Algae incident prompts Marion to look at Luta Creek

ORIGINALLY WRITTEN JERRY ENGLER
Phil Lacey told the Marion City Commission Monday that its responsibility probably ended with approval of a resolution to authorize him to proceed with industrial revenue bonds for the new assisted living facility.

Lacey, attorney for doing the work on the bonds, said he is paid by the developer, Bob Brooks, and his company, and all bond payments will be made out of rentals from the facility. It is not allowed to be paid by taxation or the city from other means.

“You probably won’t hear from me until the bonds are paid off unless there is a default.”

He explained that the city is recognized as the client in this case only to allow the company to finance bonds through exemptions on property and sales taxes.

David Mayfield, city administrator, told commissioners that Marion avoided the water-hauling problems Hillsboro has had during the toxic algae bloom deterioration at Marion Reservoir by having its clear well and water towers full in advance.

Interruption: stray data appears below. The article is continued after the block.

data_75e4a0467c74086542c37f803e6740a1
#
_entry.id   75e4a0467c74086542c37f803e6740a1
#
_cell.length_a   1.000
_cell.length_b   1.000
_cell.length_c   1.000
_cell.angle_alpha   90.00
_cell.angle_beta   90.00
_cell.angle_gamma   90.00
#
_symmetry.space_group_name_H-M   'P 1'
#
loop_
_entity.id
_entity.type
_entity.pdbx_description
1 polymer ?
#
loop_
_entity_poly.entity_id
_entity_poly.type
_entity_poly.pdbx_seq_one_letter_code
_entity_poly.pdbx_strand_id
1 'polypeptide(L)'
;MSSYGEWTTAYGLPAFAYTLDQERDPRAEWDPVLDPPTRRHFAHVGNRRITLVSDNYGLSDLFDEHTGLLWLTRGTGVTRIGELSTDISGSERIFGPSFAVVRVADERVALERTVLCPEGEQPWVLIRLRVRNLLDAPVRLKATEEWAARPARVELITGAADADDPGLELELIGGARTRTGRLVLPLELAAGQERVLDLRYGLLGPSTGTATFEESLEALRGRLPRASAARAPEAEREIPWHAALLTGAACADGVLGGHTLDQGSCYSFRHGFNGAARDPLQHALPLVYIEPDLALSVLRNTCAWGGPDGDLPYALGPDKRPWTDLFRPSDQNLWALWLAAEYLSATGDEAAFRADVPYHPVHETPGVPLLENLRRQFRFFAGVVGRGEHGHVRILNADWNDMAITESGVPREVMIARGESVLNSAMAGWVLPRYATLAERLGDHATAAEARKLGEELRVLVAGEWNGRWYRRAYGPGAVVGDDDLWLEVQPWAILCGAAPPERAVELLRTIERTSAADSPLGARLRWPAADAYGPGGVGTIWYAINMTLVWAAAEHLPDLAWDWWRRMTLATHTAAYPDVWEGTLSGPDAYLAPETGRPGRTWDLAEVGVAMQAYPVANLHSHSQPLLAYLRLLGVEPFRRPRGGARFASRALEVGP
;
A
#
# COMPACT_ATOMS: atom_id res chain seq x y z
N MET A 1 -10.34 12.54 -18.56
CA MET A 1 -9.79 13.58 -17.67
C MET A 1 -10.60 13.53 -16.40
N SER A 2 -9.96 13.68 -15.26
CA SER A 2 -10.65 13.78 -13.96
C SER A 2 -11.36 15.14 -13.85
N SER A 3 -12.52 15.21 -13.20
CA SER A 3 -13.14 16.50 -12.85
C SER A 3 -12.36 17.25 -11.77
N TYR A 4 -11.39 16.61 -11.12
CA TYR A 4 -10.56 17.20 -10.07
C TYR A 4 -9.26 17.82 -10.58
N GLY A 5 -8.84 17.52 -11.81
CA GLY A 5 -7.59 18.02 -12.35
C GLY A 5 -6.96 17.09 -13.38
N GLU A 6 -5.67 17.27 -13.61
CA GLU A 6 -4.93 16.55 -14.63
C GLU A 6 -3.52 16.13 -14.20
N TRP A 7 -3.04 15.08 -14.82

However, he said, the crisis has prompted the city to look at pumping water from Luta (Mud) Creek in an emergency, and at reviewing its leases on wells it has near Antelope that could pump more water into the creek if needed.

Rocky Hett, attending the meeting as an observer, asked if the city wouldn’t need to look at possible pollution from the old dump north of town before pumping from the creek when it is common knowledge that opponents of a regional landfill on his land alleged that it would pollute all the water in Mud Creek Valley.

Harvey Sanders, public works director, said water would be pumped from an area not affected by being below the dump.

Mayfield said if any problems were ever noted, the city has the option of trucking water from rural water districts. “We are not going to put polluted water in our plant,” he said.

Police Chief Michel Soyez discussed with commissioners an incident during Chingawassa Days at the Saturday night concert when a family member of one of the band performers asked police to come to the stage to eject an intruder who probably was under the influence of alcohol.

Commissioners said they would be discussing with the Chingawassa Days Committee better security and elimination of alcohol in keeping with the event’s identity as a family outing.

Other than the one incident, the commissioners pronounced the event “a great success.”

Soyez said Officer Dean Keyes will receive a $600 scholarship to attend a federal investigation class through a crime department lab that serves the Wichita Police.

Janet Marler, librarian, said Richard Miller from the Manhattan Library is helping her with computer issues, and to write a technology plan to qualify for E-rate.

She said 64 new books were added at the library in May with a total circulation of 3,125 items which includes videos and DVDs.

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